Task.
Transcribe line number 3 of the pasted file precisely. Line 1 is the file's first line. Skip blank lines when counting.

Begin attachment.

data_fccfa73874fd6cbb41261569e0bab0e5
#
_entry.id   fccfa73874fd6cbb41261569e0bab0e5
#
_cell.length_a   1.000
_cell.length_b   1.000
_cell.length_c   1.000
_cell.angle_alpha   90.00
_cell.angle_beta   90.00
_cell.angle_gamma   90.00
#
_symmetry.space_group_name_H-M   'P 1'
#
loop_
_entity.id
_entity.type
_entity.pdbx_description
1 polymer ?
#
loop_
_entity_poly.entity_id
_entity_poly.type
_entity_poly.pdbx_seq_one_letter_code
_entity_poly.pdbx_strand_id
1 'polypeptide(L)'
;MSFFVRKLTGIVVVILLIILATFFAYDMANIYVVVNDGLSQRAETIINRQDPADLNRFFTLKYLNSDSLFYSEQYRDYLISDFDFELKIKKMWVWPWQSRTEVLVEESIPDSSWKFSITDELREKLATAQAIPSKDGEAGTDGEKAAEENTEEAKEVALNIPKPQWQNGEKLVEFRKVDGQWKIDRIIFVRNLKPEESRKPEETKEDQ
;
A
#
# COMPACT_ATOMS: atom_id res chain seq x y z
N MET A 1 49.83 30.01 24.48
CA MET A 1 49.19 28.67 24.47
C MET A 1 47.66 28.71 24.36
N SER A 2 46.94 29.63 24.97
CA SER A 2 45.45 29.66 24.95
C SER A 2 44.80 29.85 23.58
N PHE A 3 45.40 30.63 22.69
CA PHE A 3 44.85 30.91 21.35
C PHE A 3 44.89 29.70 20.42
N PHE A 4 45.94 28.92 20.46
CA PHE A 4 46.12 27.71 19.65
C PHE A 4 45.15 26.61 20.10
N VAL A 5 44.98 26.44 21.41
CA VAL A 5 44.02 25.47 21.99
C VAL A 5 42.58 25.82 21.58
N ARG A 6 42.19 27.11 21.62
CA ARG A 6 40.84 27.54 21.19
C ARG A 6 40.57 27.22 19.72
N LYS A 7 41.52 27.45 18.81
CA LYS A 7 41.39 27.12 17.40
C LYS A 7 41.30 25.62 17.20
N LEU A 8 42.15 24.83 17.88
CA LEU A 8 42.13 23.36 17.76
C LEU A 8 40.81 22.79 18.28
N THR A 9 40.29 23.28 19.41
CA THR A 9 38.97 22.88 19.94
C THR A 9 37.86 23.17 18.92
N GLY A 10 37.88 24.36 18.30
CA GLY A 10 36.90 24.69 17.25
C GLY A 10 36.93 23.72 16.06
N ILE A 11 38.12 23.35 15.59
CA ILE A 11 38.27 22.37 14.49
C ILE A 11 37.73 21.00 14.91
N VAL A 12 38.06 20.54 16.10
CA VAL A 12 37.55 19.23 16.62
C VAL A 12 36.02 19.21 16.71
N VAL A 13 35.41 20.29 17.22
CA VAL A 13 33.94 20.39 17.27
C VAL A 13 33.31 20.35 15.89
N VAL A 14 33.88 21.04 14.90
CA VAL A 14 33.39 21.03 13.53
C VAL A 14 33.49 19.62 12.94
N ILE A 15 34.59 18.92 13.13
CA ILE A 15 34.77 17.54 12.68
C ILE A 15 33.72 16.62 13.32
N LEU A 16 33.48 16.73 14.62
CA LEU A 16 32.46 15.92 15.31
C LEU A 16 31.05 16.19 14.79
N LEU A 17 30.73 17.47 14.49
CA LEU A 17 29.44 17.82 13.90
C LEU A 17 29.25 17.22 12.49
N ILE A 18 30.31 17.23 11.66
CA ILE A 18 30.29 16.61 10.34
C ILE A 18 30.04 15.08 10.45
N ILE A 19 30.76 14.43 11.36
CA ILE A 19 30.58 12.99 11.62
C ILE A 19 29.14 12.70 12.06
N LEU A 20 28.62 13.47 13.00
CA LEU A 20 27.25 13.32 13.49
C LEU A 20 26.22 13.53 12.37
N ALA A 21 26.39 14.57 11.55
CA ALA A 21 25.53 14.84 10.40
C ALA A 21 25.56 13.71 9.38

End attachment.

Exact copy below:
_entry.id   fccfa73874fd6cbb41261569e0bab0e5